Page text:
When Baseball Came To Town

THINGS WERE CHANGING RAPIDLY. The year was 1964. Kennedy had been assassinated the year before. Of course I remember where I was when I first heard. I was, after all, in the third grade, a big boy, smart, and well-informed beyond my years. It was Friday at 3:15. The school bell had just signaled that school was over for that week; the weekend had begun. By 3:16 PM EST the Darien schoolyard was buzzing with news that the president had been shot. A diligent kid, I made a beeline on my bicycle straight to Darwin Gale’s house. Darwin was a kid my same age whom I had been hanging with after school playing army in his mostly dirt yard across the street from the Post Office in the large wood-planked boarding house with peeling paint common to that era. Darwin had lots of green plastic soldiers, and I brought my few, gave them to him, and we drafted armies several days a week for a season. That’s how kids rolled back then. But there was no army in the dirt that day. I needed a TV. Fortunately Mrs. Gale had hers already tuned to the news when I arrived. This was teh first time I had ever been inside the Gale home. The front room was small, cozy, warm, but otherwise comfortable. I saw little of Darwin that afternoon.

But this is a story about baseball. The next spring, Little League baseball it was announced, was coming to my hometown. The city of some 1700 souls had announced that it was building a baseball field, and would hold a draft at the school auditorium to supply the teams that would play at the high school field that first year before moving to the new ball field.

Well, one Saturday that spring, they held the draft. A small town. Everybody knew everybody, and if you didn’t, you knew somebody who did. I was still eight, and would play that first year as an eight-year old who had never played ball, had never seen it played, nor knew anybody who played the game, but I didn’t care. I knew I wanted to play the baseball. I had certainly heard of it. And maybe my memory fails me. Perhaps I had indeed been exposed to a few Saturday afternoon games by then. I hadn’t bought a baseball card yet, though, but the year was young. So I got picked near the end of the draft by Frank Farrell, a tough cuss. I would be an Angel. I was never quite sure what Frank Farrell did for a living. Maybe he worked for Georgia-Pacific or the US Forestry Department. I don’t think he was a shrimper or a construction man. Guess I never really knew. But he was definitely a tough cuss. The Farrell house at the Ridge was similar to my own family’s post-war two storey clapboard, but I was always taken in by the sight by that large beautiful yellow exterior whenever I rode by on my bike or was passing by in a car. Not that the Farrells were rolling in money but I sensed that the lack of money was never the same threatening chimera that it was around our house. The league didn’t have sponsors, so we had to furnish our own uniforms. The gray uniform with the green Angel trim plus a decent glove would have been a formidable and unwarranted expense for my family, but my mother made sure I had both. My dad would be too drunk to care.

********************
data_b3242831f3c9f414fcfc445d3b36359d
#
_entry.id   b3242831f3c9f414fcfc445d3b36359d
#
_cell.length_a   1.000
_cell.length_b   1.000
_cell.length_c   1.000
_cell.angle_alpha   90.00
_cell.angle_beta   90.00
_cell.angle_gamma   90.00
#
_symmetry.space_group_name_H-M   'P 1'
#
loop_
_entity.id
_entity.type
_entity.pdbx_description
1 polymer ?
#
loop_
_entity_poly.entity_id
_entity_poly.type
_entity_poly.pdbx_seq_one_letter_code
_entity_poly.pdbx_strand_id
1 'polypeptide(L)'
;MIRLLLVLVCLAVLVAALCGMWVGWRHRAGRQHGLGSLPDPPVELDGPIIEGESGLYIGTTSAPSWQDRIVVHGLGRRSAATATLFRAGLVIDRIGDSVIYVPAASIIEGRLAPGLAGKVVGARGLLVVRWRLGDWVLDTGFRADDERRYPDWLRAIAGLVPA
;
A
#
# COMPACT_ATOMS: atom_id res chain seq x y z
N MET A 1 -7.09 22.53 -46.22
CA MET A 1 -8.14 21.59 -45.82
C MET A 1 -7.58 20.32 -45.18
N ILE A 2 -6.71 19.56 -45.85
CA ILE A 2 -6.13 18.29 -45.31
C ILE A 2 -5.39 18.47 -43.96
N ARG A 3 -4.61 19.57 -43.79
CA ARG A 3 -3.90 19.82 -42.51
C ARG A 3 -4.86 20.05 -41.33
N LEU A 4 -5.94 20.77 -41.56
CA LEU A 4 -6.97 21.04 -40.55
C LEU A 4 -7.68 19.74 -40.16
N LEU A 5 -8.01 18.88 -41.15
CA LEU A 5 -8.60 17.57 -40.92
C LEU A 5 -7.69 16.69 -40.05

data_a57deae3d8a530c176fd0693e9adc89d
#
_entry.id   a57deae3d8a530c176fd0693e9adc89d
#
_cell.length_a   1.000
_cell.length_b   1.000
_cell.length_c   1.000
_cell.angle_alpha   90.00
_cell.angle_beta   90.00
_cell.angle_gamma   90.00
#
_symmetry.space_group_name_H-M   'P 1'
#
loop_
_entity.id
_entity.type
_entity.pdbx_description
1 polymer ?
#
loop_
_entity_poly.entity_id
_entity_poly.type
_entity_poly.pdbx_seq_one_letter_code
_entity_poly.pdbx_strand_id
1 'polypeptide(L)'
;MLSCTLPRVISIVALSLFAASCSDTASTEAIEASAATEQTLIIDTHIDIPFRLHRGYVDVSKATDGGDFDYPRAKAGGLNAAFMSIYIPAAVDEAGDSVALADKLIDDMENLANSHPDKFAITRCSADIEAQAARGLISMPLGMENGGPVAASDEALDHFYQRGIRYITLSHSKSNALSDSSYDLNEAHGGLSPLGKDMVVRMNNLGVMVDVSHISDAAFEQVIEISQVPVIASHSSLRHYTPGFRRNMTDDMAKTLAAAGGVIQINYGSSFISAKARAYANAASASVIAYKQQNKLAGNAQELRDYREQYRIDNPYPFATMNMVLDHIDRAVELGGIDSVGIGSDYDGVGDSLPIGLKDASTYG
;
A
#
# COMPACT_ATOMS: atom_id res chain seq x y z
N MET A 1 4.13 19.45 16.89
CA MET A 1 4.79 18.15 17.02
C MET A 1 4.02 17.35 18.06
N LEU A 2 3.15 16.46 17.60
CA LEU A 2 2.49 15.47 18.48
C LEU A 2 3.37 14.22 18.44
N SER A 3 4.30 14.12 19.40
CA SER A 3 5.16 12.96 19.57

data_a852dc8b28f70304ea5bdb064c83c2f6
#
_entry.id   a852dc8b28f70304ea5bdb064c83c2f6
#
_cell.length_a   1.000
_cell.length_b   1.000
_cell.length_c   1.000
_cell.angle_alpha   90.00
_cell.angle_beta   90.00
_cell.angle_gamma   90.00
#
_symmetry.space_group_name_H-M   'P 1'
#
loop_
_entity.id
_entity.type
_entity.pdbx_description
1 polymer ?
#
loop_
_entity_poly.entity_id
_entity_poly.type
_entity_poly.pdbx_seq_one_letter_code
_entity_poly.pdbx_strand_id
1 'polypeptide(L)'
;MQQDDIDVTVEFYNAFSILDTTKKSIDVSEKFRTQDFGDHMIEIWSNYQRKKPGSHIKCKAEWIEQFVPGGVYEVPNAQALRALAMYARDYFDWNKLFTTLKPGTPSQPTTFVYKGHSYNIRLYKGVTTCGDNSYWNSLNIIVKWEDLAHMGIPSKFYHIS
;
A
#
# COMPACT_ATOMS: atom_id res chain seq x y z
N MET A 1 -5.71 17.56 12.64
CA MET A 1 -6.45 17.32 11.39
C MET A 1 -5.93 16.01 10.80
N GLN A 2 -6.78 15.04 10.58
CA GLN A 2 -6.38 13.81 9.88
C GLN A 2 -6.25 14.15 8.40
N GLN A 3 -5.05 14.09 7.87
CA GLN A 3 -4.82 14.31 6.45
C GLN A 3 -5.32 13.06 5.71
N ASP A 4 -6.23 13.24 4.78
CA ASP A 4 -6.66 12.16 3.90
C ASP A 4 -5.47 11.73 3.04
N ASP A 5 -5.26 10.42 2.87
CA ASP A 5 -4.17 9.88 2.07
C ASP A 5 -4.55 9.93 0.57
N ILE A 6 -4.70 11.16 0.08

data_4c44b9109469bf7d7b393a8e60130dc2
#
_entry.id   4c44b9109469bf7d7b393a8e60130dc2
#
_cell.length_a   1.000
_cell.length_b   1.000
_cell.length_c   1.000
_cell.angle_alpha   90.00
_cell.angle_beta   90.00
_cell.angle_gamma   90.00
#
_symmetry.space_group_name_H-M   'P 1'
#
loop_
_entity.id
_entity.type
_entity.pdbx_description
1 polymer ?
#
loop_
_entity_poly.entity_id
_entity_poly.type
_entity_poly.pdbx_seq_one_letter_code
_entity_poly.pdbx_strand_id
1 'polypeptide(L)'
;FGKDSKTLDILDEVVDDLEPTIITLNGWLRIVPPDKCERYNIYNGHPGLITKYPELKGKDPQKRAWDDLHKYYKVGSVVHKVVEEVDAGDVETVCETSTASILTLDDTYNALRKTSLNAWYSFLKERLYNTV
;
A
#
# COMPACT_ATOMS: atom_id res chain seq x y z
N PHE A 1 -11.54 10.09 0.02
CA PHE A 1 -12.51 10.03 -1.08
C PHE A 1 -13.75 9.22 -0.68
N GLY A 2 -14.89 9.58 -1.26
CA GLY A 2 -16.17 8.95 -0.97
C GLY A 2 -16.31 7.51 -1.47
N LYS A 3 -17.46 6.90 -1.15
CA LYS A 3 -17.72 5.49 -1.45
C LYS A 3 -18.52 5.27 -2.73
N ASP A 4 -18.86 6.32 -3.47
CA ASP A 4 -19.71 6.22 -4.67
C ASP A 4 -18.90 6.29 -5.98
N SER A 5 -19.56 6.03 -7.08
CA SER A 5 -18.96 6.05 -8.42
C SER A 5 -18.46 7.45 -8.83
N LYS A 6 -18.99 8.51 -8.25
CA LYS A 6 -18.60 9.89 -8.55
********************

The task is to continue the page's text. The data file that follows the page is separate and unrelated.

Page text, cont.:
Then it was announced that I would be having surgery in June, and thus miss all but the first three games which off course I watched from the bench. I was only eight years old in a league that included twelve year olds, after all.

Current Events 1963-1964

Life, as in a work of fiction, contains truths and untruths. Strange how that works, but in storytelling, it’s all about the imaginative ride.

  • George C. Wallace sworn in as governor of Alabama; his inaugural address states “segregation now; segregation tomorrow; segregation forever!” working as a catalyst to solidify the solid Democrat South…
  • US launches first communications satellite Syncom 1…
  • Supreme Court rules against Bible reading or prayer in public schools…
  • US Postal Service introduces (Zone Improvement Plan) zip code for United States mail…
  • Bell Telephone introduces push button touch tone telephone…
  • William Carlos Williams, US physician and poet, dies at 79; his most famous contribution: “there are no ideas but in things.”
  • Clergyman and Civil Rights activist Martin Luther King, Jr. gives his “I have a dream…” speech in Washington, DC.

But this is a story about baseball. The next spring, Little League baseball it was announced, was coming to my hometown. The city of some 1700 souls had announced that it was building a baseball field, and would hold a draft at the school auditorium to supply the teams that would play at the high school field that first year before moving to the new ball field.

Speak your mind, Pilgrim...

Dateline

October 2017
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